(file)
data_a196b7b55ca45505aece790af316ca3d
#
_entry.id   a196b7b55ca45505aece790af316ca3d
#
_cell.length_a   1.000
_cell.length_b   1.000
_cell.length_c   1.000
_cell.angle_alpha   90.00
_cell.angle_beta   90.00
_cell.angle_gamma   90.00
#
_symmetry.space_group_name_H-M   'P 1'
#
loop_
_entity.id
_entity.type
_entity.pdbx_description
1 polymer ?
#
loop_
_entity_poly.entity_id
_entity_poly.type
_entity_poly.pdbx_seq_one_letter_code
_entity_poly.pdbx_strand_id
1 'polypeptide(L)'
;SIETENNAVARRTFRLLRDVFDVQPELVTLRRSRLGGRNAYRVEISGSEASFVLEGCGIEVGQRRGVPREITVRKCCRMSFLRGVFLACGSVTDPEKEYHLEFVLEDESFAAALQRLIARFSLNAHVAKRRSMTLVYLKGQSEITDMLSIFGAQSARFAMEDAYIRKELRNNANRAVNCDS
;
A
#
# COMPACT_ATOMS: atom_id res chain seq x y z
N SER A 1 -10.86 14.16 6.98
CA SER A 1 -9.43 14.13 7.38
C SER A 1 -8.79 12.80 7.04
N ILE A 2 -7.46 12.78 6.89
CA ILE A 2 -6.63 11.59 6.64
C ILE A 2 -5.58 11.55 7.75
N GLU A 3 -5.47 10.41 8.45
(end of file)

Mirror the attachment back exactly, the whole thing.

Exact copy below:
data_a196b7b55ca45505aece790af316ca3d
#
_entry.id   a196b7b55ca45505aece790af316ca3d
#
_cell.length_a   1.000
_cell.length_b   1.000
_cell.length_c   1.000
_cell.angle_alpha   90.00
_cell.angle_beta   90.00
_cell.angle_gamma   90.00
#
_symmetry.space_group_name_H-M   'P 1'
#
loop_
_entity.id
_entity.type
_entity.pdbx_description
1 polymer ?
#
loop_
_entity_poly.entity_id
_entity_poly.type
_entity_poly.pdbx_seq_one_letter_code
_entity_poly.pdbx_strand_id
1 'polypeptide(L)'
;SIETENNAVARRTFRLLRDVFDVQPELVTLRRSRLGGRNAYRVEISGSEASFVLEGCGIEVGQRRGVPREITVRKCCRMSFLRGVFLACGSVTDPEKEYHLEFVLEDESFAAALQRLIARFSLNAHVAKRRSMTLVYLKGQSEITDMLSIFGAQSARFAMEDAYIRKELRNNANRAVNCDS
;
A
#
# COMPACT_ATOMS: atom_id res chain seq x y z
N SER A 1 -10.86 14.16 6.98
CA SER A 1 -9.43 14.13 7.38
C SER A 1 -8.79 12.80 7.04
N ILE A 2 -7.46 12.78 6.89
CA ILE A 2 -6.63 11.59 6.64
C ILE A 2 -5.58 11.55 7.75
N GLU A 3 -5.47 10.41 8.45